Griffith land values take nosedive, but rates still sky high

LOCAL land values plummeted $150 million between 2010 and 2013 according to a report conducted by the NSW Valuer General.

The total land value in the Griffith region was approximately $1.39 billion in July 2010, but three years on that number has sunk to $1.54 billion.

The report cited a myriad of reasons for the drop including weaker local economic conditions, supply levels of rural residential and hobby farms exceeding demand, lower citrus and wine grape prices, and flooding.

Rawlinson and Brown sales manager Robert Cavallaro said his figures backed up the report but said it didn't reflect an upturn in the last six months.

"The price of real estate is in line with the drop in land value, but you'll find if he went back over the last six to eight months there has been a turn-around resulting in more confidence in the current market," Mr Cavallaro said.

"October 2010 was when the Murray-Darling Basin Authority (MDBA) was announced and it had a detrimental effect on the market.

"The MDBA scared a lot of investors but fortunately people have moved on and now have a grasp on what government is doing with the water.

"Land value has been down since 2006 and unfortunately hasn't reflected in the rates, values have come down but rates haven't, although things are getting dearer and council needs x amount to run the city."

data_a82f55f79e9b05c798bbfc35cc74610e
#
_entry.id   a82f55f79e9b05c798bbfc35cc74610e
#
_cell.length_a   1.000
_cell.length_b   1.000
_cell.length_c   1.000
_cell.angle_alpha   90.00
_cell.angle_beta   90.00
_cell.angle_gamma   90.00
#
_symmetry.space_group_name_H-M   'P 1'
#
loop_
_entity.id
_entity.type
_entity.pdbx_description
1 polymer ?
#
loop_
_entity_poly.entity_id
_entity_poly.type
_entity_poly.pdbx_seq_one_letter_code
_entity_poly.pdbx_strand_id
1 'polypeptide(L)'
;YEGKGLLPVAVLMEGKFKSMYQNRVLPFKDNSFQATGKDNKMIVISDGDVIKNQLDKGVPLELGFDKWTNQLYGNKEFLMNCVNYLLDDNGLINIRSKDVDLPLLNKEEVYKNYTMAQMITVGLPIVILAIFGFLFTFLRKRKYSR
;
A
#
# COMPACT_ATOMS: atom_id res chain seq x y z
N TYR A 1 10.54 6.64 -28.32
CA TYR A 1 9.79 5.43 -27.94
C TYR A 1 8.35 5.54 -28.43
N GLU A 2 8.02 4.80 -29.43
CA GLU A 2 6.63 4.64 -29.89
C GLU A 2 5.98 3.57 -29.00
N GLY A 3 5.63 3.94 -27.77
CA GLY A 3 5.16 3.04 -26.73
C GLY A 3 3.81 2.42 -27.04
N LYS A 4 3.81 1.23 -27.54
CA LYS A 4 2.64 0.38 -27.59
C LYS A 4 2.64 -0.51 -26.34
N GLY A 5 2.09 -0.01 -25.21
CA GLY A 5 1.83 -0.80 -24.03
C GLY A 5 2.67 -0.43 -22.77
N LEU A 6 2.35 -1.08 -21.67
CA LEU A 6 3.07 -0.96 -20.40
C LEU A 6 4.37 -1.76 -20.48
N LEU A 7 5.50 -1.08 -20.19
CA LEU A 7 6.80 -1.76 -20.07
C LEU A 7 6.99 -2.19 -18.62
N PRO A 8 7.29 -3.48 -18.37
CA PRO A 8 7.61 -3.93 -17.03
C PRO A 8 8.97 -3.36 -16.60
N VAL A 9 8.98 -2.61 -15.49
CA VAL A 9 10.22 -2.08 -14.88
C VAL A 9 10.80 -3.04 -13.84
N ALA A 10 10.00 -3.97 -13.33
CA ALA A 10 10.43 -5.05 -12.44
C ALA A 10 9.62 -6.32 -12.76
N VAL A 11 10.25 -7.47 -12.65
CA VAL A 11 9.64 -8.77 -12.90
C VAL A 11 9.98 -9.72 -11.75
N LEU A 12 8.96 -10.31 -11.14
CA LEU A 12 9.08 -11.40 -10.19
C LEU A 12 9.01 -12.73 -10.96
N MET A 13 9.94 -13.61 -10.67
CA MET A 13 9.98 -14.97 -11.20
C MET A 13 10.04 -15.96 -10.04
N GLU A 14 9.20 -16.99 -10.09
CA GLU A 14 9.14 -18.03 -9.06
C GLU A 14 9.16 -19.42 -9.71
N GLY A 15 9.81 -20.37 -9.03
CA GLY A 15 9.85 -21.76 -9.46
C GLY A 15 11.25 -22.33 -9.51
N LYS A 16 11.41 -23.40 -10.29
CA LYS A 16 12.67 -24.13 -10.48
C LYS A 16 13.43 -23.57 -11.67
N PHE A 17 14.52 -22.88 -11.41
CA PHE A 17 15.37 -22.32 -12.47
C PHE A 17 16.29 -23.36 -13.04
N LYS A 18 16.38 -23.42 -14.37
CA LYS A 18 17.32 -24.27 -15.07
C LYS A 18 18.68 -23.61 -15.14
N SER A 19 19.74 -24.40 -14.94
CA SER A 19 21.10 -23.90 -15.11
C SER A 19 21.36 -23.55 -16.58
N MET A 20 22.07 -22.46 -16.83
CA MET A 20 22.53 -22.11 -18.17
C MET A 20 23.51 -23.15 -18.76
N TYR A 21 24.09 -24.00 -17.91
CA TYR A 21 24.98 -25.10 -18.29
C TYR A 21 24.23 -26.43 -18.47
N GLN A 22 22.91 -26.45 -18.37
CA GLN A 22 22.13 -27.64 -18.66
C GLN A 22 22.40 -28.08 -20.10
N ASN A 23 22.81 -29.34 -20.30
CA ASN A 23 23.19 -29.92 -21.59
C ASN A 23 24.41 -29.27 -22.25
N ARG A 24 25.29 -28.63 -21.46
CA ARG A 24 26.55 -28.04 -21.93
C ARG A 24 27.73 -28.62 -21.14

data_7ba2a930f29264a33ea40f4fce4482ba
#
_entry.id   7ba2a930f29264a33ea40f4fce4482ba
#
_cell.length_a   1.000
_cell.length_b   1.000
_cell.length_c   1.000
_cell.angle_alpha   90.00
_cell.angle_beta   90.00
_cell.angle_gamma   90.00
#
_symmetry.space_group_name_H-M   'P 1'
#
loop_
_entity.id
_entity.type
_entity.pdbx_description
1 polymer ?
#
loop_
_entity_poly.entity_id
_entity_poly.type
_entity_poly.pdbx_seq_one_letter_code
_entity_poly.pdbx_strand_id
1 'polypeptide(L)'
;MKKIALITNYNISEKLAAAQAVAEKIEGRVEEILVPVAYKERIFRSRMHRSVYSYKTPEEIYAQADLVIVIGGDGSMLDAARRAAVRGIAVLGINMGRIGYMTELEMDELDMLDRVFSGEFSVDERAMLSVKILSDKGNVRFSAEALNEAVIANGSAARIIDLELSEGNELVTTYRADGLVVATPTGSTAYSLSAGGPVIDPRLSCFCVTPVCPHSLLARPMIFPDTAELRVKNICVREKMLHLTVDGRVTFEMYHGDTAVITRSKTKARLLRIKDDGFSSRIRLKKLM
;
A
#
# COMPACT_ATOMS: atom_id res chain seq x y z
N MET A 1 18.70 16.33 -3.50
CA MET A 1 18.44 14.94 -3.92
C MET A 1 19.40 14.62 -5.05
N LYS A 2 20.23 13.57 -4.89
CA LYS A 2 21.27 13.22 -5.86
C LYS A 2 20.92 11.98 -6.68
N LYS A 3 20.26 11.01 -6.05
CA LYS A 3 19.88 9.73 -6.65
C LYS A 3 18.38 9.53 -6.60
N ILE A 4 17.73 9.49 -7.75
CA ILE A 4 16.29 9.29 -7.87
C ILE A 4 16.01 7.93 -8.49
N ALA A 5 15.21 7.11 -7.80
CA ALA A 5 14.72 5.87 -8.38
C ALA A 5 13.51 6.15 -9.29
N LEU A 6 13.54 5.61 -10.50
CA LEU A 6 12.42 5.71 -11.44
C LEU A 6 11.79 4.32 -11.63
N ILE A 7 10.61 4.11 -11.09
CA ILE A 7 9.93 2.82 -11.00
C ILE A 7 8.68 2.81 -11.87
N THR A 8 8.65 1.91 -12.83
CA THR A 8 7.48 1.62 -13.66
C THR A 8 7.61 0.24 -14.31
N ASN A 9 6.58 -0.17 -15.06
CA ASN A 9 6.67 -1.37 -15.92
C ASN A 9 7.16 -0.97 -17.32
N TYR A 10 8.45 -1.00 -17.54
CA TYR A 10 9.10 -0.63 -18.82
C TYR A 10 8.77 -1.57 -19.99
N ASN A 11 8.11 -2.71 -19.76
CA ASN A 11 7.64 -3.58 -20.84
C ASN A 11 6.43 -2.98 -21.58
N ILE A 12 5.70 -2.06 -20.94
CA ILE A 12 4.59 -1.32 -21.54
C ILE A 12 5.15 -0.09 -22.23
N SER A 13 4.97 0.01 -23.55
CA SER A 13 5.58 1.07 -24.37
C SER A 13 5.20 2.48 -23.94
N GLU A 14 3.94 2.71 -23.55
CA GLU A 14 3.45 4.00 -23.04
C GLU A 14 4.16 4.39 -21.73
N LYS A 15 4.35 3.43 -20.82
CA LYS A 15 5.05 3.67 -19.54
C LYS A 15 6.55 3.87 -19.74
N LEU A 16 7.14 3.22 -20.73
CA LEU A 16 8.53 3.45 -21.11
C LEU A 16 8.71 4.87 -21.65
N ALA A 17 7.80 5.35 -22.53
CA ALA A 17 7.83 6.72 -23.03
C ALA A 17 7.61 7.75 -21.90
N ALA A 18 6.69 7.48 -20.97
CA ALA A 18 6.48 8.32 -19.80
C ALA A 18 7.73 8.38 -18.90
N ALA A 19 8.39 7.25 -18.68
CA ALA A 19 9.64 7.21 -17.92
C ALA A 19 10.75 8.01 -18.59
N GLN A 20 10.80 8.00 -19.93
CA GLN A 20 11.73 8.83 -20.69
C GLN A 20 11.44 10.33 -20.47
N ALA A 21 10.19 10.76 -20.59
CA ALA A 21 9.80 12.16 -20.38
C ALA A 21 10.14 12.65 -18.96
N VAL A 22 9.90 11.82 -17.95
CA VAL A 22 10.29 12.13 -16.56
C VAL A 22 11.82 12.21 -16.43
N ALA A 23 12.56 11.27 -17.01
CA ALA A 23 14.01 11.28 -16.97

Mayor John Dal Broi acknowledged rates were extremely high and hoped rates could reflect the recent drop in land value, but said it was too early to know how much could be cut.

"Griffith city is one of the highest rural rate payers in the state," Cr Dal Broi said.

"Hopefully this brings us back to some normality within the rest of NSW, but I can't tell you at this stage what the effect on the bottom line will be.

"We'll certainly be looking closely at it prior to setting budgets for 2014 and 2015 ratings years."

The Valuer General, Philip Western, said large irrigation and dry land rice-producing properties was the only segment of the market to hold their ground thanks to improved seasonal conditions and prices.

"Land value is the value of the land only and does not include the value of the home or other improvements on the land," Mr Western said.

"The value of residential land generally showed a slight decrease as a consequence of weaker local and broader economic conditions, including a decline in the rural sector.

"Commercial land values also showed a slight decrease due to reduced retail demand and a slight decline in rental levels.

"The value of rural land used for horticulture has generally shown a moderate decrease due to lower citrus and wine grape prices."

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